Friday, March 25, 2011

Changing the World

Tuesday night saw the first Routledge / Stanislavski Centre Lecture at Rose Bruford. It was given by Anatoly Smeliansky, who is Dean of the Moscow Art Theatre School, and Associate Director of the MAT itself. So he has a bit of a direct line to Stanislavski - though he was at pains to point out that Stalin and Co. represent quite a gulf between modern Russia and the great man.

Anatoly is a dramaturg - that central figure of European theatre who you hardly ever encounter in Britain - and so he has been on the scene for many of the great events of Russian theatrical history, without taking part in them directly. It gives him the critical distance and ironic voice of the great raconteur. He seems genuinely to believe that all the main events in Russian history somehow happen in the MAT before they happen outside. The obvious case is Chekhov's prophecy of the Revolution in The Cherry Orchard - but his more recent anecdote is better. When Gorbachev came to power, he came to see Uncle Vanya. This in itself was odd, since most Soviet leaders only watched propaganda pieces. Gorbachev phoned the director the next day, and Anatoly was in the office. The discussion was about the actors, using their first names, about the play and how moving it was.... and at the end, the director put down the phone and said to Anatoly "Russia is about to change". And, as we know, it did.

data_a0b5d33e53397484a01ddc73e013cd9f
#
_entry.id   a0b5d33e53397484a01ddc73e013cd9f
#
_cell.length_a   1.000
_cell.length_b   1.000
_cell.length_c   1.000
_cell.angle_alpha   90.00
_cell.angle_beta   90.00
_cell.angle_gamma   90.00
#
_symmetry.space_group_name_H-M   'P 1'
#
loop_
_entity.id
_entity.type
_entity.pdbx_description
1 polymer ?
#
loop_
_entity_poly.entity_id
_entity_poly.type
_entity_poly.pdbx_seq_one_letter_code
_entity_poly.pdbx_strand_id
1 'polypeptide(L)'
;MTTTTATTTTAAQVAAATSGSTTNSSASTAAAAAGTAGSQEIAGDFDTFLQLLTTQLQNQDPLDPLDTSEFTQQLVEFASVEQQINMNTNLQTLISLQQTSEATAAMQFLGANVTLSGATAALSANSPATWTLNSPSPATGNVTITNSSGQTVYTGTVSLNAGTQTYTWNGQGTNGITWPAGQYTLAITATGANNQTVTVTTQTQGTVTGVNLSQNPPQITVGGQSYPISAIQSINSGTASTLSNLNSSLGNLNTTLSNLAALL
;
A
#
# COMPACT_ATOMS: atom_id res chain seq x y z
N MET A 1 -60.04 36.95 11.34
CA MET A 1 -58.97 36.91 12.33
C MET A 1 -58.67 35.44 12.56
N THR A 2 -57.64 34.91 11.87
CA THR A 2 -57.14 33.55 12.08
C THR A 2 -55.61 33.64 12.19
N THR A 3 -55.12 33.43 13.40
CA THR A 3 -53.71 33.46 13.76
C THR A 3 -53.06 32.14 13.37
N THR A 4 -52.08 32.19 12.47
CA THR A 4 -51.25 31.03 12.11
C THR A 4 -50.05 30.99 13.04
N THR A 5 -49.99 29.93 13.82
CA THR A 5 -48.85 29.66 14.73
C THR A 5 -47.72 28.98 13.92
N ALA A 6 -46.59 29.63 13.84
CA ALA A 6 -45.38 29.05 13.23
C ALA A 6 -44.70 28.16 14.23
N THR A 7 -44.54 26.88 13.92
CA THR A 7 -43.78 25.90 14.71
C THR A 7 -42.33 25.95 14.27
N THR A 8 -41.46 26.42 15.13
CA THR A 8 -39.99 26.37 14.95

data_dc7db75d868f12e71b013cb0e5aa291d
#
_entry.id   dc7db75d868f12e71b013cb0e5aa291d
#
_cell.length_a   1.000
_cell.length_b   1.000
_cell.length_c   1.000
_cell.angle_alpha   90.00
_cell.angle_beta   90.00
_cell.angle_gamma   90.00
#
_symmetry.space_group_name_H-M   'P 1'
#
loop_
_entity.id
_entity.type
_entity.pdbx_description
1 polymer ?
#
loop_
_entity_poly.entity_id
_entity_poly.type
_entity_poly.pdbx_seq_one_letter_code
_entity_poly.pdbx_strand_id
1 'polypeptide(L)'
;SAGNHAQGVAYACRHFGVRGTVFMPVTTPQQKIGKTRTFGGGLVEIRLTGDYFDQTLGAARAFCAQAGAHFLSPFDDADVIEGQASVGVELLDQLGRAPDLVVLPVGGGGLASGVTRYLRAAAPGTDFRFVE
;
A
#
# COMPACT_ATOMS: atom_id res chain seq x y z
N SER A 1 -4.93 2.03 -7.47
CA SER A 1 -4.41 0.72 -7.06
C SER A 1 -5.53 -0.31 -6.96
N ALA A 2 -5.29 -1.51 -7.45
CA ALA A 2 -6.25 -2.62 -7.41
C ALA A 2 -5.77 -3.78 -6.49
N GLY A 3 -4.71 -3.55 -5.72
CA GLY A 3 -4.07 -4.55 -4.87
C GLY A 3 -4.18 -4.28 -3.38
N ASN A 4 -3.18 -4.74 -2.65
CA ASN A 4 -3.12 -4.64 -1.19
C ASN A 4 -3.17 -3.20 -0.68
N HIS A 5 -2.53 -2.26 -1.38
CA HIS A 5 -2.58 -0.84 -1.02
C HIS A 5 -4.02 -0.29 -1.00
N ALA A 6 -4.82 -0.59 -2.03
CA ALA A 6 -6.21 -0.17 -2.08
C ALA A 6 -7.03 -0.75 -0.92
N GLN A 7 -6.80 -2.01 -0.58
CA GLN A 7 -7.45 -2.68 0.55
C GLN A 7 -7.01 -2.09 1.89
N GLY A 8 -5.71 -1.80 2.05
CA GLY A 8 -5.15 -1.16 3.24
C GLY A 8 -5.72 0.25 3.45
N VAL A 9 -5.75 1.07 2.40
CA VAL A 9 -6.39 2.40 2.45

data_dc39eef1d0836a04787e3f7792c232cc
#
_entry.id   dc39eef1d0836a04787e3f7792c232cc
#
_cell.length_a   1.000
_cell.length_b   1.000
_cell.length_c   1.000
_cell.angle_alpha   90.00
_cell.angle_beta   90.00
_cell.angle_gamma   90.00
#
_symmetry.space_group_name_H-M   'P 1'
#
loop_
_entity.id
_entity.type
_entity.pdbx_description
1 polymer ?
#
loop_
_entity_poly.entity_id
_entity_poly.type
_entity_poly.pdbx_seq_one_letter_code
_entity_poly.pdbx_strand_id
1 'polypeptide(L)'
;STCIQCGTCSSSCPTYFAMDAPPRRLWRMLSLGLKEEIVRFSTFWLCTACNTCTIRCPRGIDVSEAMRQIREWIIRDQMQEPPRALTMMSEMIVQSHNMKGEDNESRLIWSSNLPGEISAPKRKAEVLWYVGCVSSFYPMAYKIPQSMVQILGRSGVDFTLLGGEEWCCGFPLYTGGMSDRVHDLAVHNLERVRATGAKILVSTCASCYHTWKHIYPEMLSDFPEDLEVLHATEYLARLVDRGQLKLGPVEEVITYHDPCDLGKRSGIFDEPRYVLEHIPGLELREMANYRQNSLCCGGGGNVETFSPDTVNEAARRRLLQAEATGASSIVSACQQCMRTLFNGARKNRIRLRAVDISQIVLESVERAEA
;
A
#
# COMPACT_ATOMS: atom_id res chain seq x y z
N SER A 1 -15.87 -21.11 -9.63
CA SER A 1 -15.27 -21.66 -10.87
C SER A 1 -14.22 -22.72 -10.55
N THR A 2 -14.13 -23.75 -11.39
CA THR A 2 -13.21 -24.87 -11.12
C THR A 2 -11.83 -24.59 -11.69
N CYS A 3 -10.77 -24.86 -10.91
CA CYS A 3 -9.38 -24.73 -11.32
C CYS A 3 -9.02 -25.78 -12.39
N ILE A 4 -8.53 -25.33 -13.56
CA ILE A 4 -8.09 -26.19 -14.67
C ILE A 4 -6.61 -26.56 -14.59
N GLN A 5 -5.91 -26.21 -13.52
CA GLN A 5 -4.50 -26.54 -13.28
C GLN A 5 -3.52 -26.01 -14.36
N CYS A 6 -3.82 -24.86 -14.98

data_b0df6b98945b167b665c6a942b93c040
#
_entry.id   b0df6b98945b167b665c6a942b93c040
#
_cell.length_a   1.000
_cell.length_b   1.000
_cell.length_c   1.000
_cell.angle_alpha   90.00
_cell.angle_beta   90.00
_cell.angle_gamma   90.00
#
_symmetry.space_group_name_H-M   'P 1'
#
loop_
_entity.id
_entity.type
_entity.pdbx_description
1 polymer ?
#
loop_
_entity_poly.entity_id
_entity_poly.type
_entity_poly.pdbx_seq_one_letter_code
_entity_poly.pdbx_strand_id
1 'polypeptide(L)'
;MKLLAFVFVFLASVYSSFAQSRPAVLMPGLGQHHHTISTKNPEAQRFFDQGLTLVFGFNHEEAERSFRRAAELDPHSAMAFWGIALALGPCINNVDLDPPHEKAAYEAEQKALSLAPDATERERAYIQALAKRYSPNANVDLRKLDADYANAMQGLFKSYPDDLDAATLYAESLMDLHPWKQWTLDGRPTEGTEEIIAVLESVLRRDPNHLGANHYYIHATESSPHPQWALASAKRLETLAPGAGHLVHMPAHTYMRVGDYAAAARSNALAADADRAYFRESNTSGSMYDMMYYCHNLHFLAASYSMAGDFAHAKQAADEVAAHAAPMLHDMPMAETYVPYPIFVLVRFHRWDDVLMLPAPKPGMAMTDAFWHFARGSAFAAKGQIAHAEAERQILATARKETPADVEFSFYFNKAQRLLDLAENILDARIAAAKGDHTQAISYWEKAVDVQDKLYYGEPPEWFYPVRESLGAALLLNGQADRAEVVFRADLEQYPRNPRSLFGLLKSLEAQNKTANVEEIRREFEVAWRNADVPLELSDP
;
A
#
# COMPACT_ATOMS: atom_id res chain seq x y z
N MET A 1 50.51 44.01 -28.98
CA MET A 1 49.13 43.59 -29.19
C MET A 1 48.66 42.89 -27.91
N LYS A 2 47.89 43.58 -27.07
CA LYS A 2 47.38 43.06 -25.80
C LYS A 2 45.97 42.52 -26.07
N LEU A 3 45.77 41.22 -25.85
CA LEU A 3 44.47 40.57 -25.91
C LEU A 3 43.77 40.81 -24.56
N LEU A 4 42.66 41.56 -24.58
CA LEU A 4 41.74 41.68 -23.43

Sometimes the world changes from below. I went yesterday to a workshop on Ethics in Participatory Theatre, run by Frances Rifkin for the Arts Council. Joel and Gabrielle from Polygon came too, and there were some very interesting and experienced people from other companies like Theatre Is... Spare Tyre and London Bubble. There seemed to be a bit of a movement towards establishing some sort of ethical code for practitioners - rather like nurses or therapists have. I'm not sure I'm convinced about that. The conversations through the day seemed to me to suggest that we live in an ethical minefield, and that every case has to be taken on its merits, with a huge awareness of political, social and cultural context.

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